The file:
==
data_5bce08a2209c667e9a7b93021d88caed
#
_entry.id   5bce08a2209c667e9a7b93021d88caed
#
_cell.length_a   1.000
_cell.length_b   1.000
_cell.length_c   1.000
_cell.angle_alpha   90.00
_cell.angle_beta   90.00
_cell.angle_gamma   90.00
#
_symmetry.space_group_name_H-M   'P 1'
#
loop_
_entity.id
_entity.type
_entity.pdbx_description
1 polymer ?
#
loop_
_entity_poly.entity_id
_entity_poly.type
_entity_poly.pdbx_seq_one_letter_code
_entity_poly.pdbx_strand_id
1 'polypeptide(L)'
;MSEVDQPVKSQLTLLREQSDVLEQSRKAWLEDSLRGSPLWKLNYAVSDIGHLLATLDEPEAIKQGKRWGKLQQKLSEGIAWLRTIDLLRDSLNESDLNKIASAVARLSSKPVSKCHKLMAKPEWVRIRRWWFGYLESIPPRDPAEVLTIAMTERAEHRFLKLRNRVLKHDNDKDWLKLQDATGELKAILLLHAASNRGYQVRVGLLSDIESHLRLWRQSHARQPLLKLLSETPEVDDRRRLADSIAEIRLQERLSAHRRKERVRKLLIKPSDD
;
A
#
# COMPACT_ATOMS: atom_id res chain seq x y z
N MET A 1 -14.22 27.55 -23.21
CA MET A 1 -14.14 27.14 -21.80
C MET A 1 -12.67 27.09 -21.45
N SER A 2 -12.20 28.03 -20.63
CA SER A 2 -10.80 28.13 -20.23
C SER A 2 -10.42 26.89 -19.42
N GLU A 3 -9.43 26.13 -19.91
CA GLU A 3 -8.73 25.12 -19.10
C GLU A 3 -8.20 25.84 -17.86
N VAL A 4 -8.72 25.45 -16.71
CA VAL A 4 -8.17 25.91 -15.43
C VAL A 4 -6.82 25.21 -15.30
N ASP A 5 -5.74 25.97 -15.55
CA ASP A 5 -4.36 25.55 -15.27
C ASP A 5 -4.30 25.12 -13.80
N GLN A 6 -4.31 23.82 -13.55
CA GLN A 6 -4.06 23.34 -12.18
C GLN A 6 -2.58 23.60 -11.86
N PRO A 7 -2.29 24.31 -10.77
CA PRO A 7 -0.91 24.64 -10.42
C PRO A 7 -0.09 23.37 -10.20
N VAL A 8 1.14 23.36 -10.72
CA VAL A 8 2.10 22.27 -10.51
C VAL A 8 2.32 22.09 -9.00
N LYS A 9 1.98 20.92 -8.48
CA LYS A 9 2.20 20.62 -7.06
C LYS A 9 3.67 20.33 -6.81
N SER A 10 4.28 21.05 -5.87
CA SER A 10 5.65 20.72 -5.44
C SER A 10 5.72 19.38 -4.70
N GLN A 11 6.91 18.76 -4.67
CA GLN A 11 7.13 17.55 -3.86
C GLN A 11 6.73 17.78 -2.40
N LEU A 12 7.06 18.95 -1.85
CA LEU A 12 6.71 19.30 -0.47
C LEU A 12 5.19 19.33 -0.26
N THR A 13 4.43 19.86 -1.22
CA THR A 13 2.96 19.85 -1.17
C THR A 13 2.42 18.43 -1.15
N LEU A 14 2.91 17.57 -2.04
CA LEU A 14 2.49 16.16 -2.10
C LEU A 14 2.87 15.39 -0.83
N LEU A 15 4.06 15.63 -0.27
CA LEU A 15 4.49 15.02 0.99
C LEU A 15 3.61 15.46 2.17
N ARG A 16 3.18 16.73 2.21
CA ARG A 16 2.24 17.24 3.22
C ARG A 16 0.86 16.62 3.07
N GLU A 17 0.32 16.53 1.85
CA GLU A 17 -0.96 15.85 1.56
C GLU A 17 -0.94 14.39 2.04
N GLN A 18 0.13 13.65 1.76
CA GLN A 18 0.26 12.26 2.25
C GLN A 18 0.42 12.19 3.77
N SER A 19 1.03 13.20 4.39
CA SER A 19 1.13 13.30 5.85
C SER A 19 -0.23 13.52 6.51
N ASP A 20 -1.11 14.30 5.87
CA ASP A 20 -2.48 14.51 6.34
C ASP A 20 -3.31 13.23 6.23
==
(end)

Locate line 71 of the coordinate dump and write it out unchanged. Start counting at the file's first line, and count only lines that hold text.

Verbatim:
CA LEU A 14 2.49 16.16 -2.10